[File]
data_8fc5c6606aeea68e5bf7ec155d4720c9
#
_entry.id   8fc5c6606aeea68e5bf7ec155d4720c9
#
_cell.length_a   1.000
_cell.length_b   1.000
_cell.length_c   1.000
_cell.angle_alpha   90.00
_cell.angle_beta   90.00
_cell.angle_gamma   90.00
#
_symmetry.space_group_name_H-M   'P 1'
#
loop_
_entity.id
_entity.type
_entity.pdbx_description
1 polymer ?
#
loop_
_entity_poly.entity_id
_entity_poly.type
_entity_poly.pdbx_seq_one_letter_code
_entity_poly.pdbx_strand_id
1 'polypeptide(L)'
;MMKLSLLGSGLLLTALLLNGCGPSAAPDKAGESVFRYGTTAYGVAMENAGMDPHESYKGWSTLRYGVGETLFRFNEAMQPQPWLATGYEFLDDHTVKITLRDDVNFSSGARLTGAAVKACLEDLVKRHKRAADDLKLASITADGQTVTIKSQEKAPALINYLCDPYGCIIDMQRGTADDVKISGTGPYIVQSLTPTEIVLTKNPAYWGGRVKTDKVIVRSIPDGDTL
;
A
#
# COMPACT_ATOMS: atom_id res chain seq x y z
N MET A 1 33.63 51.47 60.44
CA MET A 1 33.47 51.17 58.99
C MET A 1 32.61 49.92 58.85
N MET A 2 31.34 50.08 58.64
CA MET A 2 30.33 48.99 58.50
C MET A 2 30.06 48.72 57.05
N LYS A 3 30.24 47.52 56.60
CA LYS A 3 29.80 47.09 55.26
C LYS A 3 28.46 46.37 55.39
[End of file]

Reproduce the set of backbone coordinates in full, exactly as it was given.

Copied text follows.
data_8fc5c6606aeea68e5bf7ec155d4720c9
#
_entry.id   8fc5c6606aeea68e5bf7ec155d4720c9
#
_cell.length_a   1.000
_cell.length_b   1.000
_cell.length_c   1.000
_cell.angle_alpha   90.00
_cell.angle_beta   90.00
_cell.angle_gamma   90.00
#
_symmetry.space_group_name_H-M   'P 1'
#
loop_
_entity.id
_entity.type
_entity.pdbx_description
1 polymer ?
#
loop_
_entity_poly.entity_id
_entity_poly.type
_entity_poly.pdbx_seq_one_letter_code
_entity_poly.pdbx_strand_id
1 'polypeptide(L)'
;MMKLSLLGSGLLLTALLLNGCGPSAAPDKAGESVFRYGTTAYGVAMENAGMDPHESYKGWSTLRYGVGETLFRFNEAMQPQPWLATGYEFLDDHTVKITLRDDVNFSSGARLTGAAVKACLEDLVKRHKRAADDLKLASITADGQTVTIKSQEKAPALINYLCDPYGCIIDMQRGTADDVKISGTGPYIVQSLTPTEIVLTKNPAYWGGRVKTDKVIVRSIPDGDTL
;
A
#
# COMPACT_ATOMS: atom_id res chain seq x y z
N MET A 1 33.63 51.47 60.44
CA MET A 1 33.47 51.17 58.99
C MET A 1 32.61 49.92 58.85
N MET A 2 31.34 50.08 58.64
CA MET A 2 30.33 48.99 58.50
C MET A 2 30.06 48.72 57.05
N LYS A 3 30.24 47.52 56.60
CA LYS A 3 29.80 47.09 55.26
C LYS A 3 28.46 46.37 55.39